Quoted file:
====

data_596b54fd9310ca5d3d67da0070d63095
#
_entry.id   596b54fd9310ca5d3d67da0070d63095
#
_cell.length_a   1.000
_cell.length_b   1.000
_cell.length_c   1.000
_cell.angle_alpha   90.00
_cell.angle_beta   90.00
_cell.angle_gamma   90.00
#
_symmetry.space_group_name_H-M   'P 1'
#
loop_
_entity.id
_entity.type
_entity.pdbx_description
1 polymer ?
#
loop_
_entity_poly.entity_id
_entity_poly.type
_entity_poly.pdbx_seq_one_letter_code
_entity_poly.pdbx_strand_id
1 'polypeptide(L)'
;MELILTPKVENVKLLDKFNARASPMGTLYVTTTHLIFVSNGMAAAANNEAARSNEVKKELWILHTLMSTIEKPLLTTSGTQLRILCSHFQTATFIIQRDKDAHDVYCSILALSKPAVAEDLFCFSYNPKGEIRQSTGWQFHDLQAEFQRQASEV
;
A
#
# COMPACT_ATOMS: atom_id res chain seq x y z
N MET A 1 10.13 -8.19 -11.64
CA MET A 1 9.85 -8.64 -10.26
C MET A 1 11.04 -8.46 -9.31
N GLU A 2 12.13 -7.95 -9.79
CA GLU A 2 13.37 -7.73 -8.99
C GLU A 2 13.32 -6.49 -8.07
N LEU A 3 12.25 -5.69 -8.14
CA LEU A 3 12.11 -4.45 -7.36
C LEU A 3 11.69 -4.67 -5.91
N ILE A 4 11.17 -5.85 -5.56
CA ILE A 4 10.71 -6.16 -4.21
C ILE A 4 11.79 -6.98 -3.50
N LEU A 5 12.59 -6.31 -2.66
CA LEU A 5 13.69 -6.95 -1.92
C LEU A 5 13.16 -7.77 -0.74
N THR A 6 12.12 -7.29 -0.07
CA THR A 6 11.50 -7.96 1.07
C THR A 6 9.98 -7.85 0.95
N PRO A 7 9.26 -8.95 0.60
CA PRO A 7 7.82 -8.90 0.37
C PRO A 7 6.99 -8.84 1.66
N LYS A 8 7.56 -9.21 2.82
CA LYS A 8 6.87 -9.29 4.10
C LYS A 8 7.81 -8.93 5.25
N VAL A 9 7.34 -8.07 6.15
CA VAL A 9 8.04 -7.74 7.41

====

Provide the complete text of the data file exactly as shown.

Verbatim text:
data_596b54fd9310ca5d3d67da0070d63095
#
_entry.id   596b54fd9310ca5d3d67da0070d63095
#
_cell.length_a   1.000
_cell.length_b   1.000
_cell.length_c   1.000
_cell.angle_alpha   90.00
_cell.angle_beta   90.00
_cell.angle_gamma   90.00
#
_symmetry.space_group_name_H-M   'P 1'
#
loop_
_entity.id
_entity.type
_entity.pdbx_description
1 polymer ?
#
loop_
_entity_poly.entity_id
_entity_poly.type
_entity_poly.pdbx_seq_one_letter_code
_entity_poly.pdbx_strand_id
1 'polypeptide(L)'
;MELILTPKVENVKLLDKFNARASPMGTLYVTTTHLIFVSNGMAAAANNEAARSNEVKKELWILHTLMSTIEKPLLTTSGTQLRILCSHFQTATFIIQRDKDAHDVYCSILALSKPAVAEDLFCFSYNPKGEIRQSTGWQFHDLQAEFQRQASEV
;
A
#
# COMPACT_ATOMS: atom_id res chain seq x y z
N MET A 1 10.13 -8.19 -11.64
CA MET A 1 9.85 -8.64 -10.26
C MET A 1 11.04 -8.46 -9.31
N GLU A 2 12.13 -7.95 -9.79
CA GLU A 2 13.37 -7.73 -8.99
C GLU A 2 13.32 -6.49 -8.07
N LEU A 3 12.25 -5.69 -8.14
CA LEU A 3 12.11 -4.45 -7.36
C LEU A 3 11.69 -4.67 -5.91
N ILE A 4 11.17 -5.85 -5.56
CA ILE A 4 10.71 -6.16 -4.21
C ILE A 4 11.79 -6.98 -3.50
N LEU A 5 12.59 -6.31 -2.66
CA LEU A 5 13.69 -6.95 -1.92
C LEU A 5 13.16 -7.77 -0.74
N THR A 6 12.12 -7.29 -0.07
CA THR A 6 11.50 -7.96 1.07
C THR A 6 9.98 -7.85 0.95
N PRO A 7 9.26 -8.95 0.60
CA PRO A 7 7.82 -8.90 0.37
C PRO A 7 6.99 -8.84 1.66
N LYS A 8 7.56 -9.21 2.82
CA LYS A 8 6.87 -9.29 4.10
C LYS A 8 7.81 -8.93 5.25
N VAL A 9 7.34 -8.07 6.15
CA VAL A 9 8.04 -7.74 7.41